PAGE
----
You may not know it, but you are being watched. The U.S. Drug Enforcement Administration (DEA) and U.S. Department of Justice (DOJ) are watching you and many other independent pharmacies and pharmacists across the country.

Under the Controlled Substances Act (the “Act”), physicians write prescriptions for their patients, but pharmacists must serve as second gatekeepers. It is their job to make sure that powerful, highly addictive drugs like opioids are dispensed and sold only for legitimate medical purposes. In short, the DEA and DOJ want pharmacists to second-guess prescriptions written by a DEA-registered physician who has examined the patient and knows the patient’s medical history.

According to 21 CFR 1306.04 of the Act, “The responsibility for the proper prescribing and dispensing of controlled substances is upon the prescribing practitioner, but a corresponding responsibility rests with the pharmacist who fills the prescription.” Section 21 CFR 1306.04(a) of the Act “prohibit[s] a pharmacist from filling a prescription for a controlled substance when she either knows or has reason to know that the prescription was not written for a legitimate medical purpose.” Wheatland Pharmacy, 78 Fed. Reg. 69,441, 69,445 (2013). Additionally, 21 CFR 1306.04(a) “expressly requires pharmacists to identify and resolve suspicions that a prescription is illegitimate.” Trinity Pharmacy II, 83 Fed. Reg. 7,304, 7,331 (2018) (emphasis added).

In addition to federal law, Texas law provides that “[a] pharmacist may not dispense a controlled substance if the pharmacist knows or should have known that the prescription was issued without a valid patient-practitioner relationship.” Tex. Health & Safety Code § 481.074(a). It is unlawful in Texas for any “registrant or dispenser” to deliver a controlled substance in violation of sections 481.070-481.075 of the Texas Health and Safety Code. Id. at § 481.128 (emphasis added). How do these laws and regulations affect a small independent pharmacy? As described in more detail below, the DEA and DOJ put the onus on you, the owner, and the pharmacist-in-charge (PIC) to apply a three-prong litmus test to every prescription for a controlled substance.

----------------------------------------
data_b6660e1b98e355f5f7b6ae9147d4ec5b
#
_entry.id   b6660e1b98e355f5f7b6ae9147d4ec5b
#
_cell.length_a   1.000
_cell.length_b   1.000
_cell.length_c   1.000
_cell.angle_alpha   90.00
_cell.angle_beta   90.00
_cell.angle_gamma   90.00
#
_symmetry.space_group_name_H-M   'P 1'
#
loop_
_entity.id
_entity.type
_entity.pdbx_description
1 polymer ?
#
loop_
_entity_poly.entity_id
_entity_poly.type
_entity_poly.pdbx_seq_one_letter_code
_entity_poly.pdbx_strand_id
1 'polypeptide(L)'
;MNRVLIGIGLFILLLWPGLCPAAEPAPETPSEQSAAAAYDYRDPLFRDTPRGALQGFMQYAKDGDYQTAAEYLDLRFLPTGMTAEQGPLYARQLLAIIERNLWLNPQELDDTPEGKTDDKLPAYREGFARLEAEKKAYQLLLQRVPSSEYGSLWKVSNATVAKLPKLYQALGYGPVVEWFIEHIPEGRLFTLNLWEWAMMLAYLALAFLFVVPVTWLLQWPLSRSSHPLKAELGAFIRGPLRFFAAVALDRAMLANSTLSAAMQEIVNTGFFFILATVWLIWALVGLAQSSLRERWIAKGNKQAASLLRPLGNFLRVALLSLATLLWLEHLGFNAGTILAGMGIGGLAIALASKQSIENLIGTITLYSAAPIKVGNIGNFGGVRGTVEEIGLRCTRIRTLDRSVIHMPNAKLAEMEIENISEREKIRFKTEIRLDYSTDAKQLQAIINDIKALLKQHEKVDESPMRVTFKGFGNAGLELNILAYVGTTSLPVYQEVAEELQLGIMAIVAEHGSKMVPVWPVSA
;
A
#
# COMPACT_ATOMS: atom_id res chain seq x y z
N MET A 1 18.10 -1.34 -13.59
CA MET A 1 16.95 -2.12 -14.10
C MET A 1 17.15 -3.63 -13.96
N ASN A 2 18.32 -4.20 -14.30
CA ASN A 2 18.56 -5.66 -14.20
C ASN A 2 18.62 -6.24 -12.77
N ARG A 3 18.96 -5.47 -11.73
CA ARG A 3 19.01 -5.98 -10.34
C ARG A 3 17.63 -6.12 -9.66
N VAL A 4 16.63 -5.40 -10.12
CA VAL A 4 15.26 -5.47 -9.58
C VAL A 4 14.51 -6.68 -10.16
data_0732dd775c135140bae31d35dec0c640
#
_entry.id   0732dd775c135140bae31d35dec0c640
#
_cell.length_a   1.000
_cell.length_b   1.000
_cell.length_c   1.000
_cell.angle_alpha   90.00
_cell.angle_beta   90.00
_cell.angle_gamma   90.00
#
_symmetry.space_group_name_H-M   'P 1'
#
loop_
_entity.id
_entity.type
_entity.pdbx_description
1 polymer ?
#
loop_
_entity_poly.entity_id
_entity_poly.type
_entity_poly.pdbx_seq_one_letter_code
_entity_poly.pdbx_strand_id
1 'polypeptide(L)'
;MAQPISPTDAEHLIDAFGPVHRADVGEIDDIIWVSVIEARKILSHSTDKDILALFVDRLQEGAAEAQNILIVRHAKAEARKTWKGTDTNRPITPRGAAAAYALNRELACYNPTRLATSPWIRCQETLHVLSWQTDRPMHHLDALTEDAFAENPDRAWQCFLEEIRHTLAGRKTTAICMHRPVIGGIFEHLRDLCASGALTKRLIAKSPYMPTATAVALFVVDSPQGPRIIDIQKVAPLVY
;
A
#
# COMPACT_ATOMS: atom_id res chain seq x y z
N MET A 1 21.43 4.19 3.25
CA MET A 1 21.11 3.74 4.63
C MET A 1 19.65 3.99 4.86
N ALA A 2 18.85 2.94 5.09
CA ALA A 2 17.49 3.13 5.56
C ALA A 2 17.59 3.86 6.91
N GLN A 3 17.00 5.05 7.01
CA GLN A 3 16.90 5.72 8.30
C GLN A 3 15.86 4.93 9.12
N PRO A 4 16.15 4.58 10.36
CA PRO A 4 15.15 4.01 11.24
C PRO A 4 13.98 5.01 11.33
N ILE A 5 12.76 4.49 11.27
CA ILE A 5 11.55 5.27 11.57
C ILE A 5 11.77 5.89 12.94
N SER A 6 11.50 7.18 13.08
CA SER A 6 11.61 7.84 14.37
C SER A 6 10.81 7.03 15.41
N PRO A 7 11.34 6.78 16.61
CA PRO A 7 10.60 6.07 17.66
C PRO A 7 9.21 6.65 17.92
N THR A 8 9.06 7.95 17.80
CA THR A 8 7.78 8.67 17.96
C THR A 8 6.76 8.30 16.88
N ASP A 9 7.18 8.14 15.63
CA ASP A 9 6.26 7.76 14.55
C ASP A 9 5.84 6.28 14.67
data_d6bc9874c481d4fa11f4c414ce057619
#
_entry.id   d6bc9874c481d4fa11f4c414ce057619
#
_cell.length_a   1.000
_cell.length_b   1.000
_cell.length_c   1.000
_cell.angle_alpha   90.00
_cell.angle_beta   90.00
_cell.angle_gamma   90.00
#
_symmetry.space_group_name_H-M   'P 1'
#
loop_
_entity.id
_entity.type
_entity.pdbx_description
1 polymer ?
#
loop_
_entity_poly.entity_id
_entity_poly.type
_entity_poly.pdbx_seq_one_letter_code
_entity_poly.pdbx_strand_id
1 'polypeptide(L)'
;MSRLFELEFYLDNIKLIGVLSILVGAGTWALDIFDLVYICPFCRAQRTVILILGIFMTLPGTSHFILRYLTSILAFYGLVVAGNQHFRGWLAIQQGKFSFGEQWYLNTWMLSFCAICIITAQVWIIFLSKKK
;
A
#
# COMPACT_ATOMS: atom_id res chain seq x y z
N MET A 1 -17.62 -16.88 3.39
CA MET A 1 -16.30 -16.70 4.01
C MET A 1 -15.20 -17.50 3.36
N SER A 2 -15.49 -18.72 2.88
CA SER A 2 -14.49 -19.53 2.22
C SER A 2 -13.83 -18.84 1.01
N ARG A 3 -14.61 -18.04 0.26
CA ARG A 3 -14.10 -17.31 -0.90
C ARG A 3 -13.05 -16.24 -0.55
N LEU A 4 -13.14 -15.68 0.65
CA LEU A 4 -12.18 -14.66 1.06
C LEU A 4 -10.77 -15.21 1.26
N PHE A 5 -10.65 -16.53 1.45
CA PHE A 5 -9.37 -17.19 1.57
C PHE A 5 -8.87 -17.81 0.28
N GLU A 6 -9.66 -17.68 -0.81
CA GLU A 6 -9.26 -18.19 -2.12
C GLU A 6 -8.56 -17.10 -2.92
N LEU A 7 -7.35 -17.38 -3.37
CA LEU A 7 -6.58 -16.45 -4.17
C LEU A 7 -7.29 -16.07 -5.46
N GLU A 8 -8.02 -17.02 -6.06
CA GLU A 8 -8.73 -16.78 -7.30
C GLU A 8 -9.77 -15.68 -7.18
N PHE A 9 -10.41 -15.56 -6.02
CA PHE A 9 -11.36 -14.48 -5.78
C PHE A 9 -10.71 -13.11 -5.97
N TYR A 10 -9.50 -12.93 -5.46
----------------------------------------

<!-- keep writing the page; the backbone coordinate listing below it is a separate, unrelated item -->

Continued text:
The DEA uses “red flag” indicators to determine which pharmacies, and its owner(s) or pharmacists, should be the subject of increased scrutiny, undercover visits, or potentially a raid. A greater number of these DEA red flags increases the likelihood of further scrutiny. Circumstantial evidence can be enough to prove that a registrant ignored red flags, even if there is no witness testimony that he or she had “personal knowledge” of drugs being diverted.

If there is any indicator of suspicious activity or an attempt at diversion, the pharmacist cannot simply ignore those indicators and fail to investigate further. Under the law, PICs are required to second-guess the prescribing physician and conduct their own independent investigation to (1) confirm the prescription is for a legitimate medical purpose; (2) identify and resolve suspicions, if any, that a prescription is illegitimate; and (3) verify the existence of a valid patient-practitioner relationship.

If the PIC does not conduct this research and maintain a record of doing so, the DEA and DOJ will use this “red flag” and argue that the pharmacy’s DEA certificate of registration is inconsistent with the public interest. This would then trigger the issuance of an Order to Show Cause as to why the DEA should neither revoke the pharmacy’s registration pursuant to 21 U.S.C. § 824(a)(4) nor deny any pending applications for renewal or modification, or for additional DEA registrations.

Fortunately, there are steps that every pharmacy and PIC should take to protect themselves and their licenses. The obvious steps are good recordkeeping—detect and report suspicious orders and red flags, and always review the prescription for fraud, waste, and abuse. It is important to remember that the pharmacy’s role is to protect the public. Following simple steps will help accomplish this goal.